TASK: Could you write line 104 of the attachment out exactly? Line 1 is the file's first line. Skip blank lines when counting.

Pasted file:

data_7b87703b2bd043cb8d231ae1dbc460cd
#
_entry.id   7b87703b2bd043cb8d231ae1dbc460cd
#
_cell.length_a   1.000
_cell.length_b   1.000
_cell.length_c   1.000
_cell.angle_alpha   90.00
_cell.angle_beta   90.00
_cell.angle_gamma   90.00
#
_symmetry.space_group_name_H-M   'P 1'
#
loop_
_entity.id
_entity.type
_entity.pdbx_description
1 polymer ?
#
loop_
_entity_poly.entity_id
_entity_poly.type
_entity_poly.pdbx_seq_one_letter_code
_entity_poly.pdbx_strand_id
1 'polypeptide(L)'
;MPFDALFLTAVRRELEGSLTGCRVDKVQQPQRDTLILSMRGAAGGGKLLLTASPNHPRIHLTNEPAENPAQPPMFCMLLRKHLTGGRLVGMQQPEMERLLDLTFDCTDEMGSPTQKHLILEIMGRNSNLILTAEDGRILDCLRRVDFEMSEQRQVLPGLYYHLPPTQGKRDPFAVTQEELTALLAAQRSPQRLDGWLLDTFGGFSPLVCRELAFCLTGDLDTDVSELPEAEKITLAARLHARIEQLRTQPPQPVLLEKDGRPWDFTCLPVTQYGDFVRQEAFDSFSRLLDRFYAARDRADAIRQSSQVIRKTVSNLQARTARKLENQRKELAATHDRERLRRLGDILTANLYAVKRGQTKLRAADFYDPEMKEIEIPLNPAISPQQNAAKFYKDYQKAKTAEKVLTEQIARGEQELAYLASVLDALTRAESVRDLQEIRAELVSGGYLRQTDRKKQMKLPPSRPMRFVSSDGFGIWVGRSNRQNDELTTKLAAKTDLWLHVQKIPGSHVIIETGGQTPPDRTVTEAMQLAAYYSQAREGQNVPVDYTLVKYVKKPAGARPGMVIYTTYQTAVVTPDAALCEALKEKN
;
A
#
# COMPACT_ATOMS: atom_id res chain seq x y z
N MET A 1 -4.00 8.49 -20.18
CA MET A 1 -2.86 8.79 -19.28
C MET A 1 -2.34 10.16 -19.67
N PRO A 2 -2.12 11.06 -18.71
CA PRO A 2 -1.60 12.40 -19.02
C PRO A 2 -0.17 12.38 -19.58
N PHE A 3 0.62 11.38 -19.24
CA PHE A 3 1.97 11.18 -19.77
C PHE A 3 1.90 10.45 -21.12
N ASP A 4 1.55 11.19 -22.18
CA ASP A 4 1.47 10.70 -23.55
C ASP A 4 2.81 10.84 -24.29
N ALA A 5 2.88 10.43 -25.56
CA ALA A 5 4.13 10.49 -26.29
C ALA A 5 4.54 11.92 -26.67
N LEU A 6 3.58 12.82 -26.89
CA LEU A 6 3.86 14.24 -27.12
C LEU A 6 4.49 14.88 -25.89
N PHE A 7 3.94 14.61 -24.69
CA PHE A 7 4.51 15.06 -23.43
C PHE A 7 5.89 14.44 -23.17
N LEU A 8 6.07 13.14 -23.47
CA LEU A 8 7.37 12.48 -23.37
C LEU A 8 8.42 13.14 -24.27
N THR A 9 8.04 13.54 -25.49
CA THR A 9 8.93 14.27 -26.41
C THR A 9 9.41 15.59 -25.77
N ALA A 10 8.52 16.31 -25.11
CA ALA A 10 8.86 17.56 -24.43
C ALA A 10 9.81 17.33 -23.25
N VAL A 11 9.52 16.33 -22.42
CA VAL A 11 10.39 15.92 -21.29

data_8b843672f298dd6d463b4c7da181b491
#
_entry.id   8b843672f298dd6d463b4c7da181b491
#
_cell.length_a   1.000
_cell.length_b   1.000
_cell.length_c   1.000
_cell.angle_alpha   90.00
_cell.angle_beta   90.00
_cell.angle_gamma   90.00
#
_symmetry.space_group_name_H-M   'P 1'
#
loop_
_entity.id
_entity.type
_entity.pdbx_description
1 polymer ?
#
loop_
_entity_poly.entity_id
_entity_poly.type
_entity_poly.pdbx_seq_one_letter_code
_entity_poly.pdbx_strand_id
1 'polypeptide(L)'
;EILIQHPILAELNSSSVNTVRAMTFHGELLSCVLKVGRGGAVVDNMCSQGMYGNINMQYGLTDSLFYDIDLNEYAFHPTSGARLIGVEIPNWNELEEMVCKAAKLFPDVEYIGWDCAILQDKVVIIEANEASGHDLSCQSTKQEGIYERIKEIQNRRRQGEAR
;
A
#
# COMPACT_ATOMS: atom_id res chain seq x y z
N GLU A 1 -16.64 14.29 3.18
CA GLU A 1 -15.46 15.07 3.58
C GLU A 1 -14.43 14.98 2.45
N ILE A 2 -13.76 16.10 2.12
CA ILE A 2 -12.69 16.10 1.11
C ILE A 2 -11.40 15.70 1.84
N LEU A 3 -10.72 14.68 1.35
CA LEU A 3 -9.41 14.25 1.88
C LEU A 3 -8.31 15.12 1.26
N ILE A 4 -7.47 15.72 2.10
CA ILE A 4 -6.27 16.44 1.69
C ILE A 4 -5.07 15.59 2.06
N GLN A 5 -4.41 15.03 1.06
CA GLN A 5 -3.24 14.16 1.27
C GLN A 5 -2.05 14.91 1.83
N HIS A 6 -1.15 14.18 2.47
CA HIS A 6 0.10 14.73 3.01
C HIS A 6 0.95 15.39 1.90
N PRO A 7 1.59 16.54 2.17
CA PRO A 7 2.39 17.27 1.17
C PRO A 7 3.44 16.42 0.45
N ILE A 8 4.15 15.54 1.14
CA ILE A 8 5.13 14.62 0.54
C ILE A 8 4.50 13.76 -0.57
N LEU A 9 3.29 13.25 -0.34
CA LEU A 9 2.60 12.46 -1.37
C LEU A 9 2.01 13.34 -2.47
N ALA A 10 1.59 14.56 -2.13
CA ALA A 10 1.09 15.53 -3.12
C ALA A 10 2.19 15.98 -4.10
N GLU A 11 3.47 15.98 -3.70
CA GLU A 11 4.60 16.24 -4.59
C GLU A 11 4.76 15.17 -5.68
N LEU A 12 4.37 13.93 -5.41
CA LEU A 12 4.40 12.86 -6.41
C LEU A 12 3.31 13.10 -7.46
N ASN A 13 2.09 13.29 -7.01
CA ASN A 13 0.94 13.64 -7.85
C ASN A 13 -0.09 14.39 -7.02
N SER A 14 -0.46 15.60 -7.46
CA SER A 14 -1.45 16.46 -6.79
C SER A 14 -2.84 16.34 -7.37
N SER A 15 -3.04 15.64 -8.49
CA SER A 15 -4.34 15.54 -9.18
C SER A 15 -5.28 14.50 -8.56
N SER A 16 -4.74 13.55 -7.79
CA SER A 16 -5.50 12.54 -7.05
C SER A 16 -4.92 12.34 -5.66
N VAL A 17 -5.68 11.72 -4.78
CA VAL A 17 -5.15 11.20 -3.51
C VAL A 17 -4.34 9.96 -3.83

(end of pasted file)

C ILE A 4 -5.07 15.59 2.06